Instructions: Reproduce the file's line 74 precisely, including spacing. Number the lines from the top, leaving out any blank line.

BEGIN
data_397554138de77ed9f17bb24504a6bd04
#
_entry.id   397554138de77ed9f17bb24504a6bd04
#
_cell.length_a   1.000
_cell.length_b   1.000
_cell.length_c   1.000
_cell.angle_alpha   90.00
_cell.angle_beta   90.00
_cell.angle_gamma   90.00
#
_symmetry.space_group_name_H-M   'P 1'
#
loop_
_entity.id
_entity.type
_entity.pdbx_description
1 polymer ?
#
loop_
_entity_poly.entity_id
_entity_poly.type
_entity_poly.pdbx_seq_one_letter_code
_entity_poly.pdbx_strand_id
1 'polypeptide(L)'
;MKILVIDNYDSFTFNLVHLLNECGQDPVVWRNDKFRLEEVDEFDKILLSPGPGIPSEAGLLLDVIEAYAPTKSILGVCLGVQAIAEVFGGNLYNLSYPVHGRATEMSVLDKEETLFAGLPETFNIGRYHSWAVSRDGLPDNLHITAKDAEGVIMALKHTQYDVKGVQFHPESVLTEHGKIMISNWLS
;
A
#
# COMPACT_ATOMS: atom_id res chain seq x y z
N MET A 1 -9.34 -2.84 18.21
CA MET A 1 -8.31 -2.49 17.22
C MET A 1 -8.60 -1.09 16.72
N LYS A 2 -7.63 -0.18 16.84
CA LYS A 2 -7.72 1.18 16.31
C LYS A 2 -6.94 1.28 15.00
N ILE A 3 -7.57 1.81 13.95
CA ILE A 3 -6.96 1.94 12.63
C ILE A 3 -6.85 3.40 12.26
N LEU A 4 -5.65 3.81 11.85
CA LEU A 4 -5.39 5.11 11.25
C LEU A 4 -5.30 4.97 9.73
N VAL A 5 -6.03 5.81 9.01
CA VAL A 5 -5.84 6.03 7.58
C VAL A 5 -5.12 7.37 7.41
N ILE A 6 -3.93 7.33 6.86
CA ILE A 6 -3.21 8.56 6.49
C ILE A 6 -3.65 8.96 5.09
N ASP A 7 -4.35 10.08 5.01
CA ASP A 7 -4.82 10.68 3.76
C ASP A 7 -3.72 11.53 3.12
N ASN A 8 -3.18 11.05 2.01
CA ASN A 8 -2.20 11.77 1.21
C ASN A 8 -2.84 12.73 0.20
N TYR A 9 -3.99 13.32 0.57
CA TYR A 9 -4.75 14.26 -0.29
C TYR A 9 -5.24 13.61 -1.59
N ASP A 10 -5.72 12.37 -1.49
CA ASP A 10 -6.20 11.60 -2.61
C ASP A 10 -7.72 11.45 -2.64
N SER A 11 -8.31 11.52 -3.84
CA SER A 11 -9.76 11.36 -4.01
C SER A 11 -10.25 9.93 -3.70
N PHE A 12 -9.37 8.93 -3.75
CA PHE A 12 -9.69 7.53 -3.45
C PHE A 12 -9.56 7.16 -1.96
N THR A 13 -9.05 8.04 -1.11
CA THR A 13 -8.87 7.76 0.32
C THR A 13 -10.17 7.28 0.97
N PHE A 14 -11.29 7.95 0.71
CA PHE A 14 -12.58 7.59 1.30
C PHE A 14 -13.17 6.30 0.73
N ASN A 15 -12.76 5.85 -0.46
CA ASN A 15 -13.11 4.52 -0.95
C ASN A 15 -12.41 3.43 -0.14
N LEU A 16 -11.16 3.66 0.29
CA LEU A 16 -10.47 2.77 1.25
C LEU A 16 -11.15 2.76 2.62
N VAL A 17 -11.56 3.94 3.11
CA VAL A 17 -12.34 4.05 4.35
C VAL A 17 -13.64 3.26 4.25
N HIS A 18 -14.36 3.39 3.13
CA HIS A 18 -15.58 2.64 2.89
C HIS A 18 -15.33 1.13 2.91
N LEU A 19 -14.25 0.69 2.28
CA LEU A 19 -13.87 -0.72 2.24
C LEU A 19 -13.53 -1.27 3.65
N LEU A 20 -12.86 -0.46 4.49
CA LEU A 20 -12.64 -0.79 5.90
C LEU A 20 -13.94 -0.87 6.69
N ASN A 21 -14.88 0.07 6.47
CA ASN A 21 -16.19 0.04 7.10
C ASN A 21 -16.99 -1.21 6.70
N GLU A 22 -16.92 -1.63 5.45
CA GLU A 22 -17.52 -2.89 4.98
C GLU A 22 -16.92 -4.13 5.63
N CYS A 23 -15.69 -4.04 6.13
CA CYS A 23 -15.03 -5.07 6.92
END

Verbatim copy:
CA ASN A 15 -13.11 4.52 -0.95